The Department of Defense is reportedly blocking the Biden administration from sending evidence of Russian war crimes in Ukraine to the International Criminal Court in the Netherlands, despite Congress passing looser restrictions for the U.S. government to help the international body in its prosecution of war crimes.
Military leaders, including Secretary of Defense Lloyd Austin, are among those opposed to providing such evidence to the ICC, the international body in charge of prosecuting atrocities and genocide, according to a New York Times report.
Pentagon officials reportedly fear it would create precedent for the court to charge United States citizens, which has stood as a redline for policymakers since the court’s inception. Intelligence agencies, the State Department and Justice Department, meanwhile, have all shown support for evidence sharing.
And while President Joe Biden has yet to come to a conclusion on the issue, atrocity prevention advocates are speaking out, arguing that the Pentagon belied its concerns over the impact of evidence sharing on the prosecution of U.S. citizens — or how the court even operates.
When the ICC was founded in 1998, the U.S. fought to prevent the prosecution of any citizens in countries that were not party to the Rome Statute, the founding treaty of the international court. The U.S. government lost that debate.
Since then, any person, regardless of citizenship, who is charged with a war crime in a country that has signed onto the ICC can be investigated and prosecuted by the court, making Sec. Austin’s concerns moot, advocates argue.
“It’s just not how it works,” Adam Keith, the director of accountability at Human Rights First, told Military Times. “The issue of whether the court has jurisdiction in situations [involving U.S. citizens] was settled 25 years ago.”
Keith referenced a 2012 instance in which the court issued arrest warrants for Rwandan rebel leaders Sylvestre Mudacumura and Bosco Ntaganda for alleged war crimes committed in the Democratic Republic of Congo.
While the pair were citizens of Rwanda, a nation that does not recognize the ICC’s jurisdiction, the court could still prosecute because their crimes were committed in the DRC, a country which is a signatory to the international treaty.
In theory, an incident similar to the one involving Ntaganda and Mudacumura’s could happen to a U.S. citizen who commits a war crime in a country that has signed onto the Rome Statute, Keith said.
Kenneth Roth, the former executive director of Human Rights Watch, also argued in a tweet that the Pentagon was “flouting” the rest of the U.S. government by continuing to block evidence sharing between the Pentagon and ICC.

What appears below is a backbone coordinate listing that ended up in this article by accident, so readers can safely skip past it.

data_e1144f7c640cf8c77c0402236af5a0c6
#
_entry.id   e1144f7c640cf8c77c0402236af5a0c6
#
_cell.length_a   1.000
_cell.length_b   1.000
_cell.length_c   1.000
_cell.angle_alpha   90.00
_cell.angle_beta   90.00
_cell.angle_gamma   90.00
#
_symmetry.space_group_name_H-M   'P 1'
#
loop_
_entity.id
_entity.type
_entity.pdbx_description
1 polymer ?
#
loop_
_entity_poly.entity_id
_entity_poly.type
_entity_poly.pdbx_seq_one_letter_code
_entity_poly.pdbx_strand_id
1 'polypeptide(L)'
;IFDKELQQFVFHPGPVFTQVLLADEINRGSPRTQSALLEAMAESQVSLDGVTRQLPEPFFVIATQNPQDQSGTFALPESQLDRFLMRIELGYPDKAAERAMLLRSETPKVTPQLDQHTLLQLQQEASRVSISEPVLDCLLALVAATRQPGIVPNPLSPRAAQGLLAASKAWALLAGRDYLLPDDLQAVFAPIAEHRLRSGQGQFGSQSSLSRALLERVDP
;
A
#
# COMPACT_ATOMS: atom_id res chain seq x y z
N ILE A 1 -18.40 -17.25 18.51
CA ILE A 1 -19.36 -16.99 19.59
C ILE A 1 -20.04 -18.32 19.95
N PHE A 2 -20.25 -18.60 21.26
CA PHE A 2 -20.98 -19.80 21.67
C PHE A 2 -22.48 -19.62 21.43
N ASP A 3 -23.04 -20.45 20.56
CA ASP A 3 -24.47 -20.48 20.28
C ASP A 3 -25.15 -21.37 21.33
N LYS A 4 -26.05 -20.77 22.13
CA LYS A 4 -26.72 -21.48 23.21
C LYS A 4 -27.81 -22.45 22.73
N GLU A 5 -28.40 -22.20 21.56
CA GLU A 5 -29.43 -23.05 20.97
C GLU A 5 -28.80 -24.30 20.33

In 2001, Congress passed the American Servicemembers’ Protection Act, which restricted support for the ICC and prevented U.S. forces from taking part in peacekeeping missions. Congress later amended the law, however, and eased restrictions in the fiscal year 2023 appropriations bill, which passed in December. The U.S. government could aid the ICC “solely to investigations and prosecutions of foreign persons for crimes ... related to the [s]ituation in Ukraine,” the legislation read.
Ukraine’s Prosecutor General Andriy Kostin announced on Feb. 1 that Ukrainian authorities had counted more than 65,000 war crimes since the invasion began last year. Additionally, Kostin estimated that 14,000 children in eastern Ukraine have been forced into adoption in Russia.
Images from suburbs north of Ukraine’s capital city of Kyiv in the early days of the invasion showed men who had been summarily executed in the street. Reports also emerged of Russia firing missiles indiscriminately at populated areas with little regard for civilian casualties.
To date, more than 8,200 civilians have been killed and 13,700 wounded in the conflict, according to a March 13 report by the United Nations’ Office of the High Commissioner for Human Rights.
Such atrocities, along with the Pentagon’s resistance to evidence sharing, is not a good look for the U.S. on the international stage, Keith said.
“Keeping the [U.S.] aloof from the ICC in situations like this doesn’t provide the protection that DoD wishes it would,” Keith said. “But it does tie the U.S. government’s hands in Ukraine ... where the [U.S.] should be helping provide accountability for mass atrocity. It also just makes harder to take seriously the idea that the [U.S.] is committed to justice or to the ‘rules-based international order.’”
Zamone “Z” Perez is a rapid response reporter and podcast producer at Defense News and Military Times. He previously worked at Foreign Policy and Ufahamu Africa. He is a graduate of Northwestern University, where he researched international ethics and atrocity prevention in his thesis. He can be found on Twitter @zamoneperez.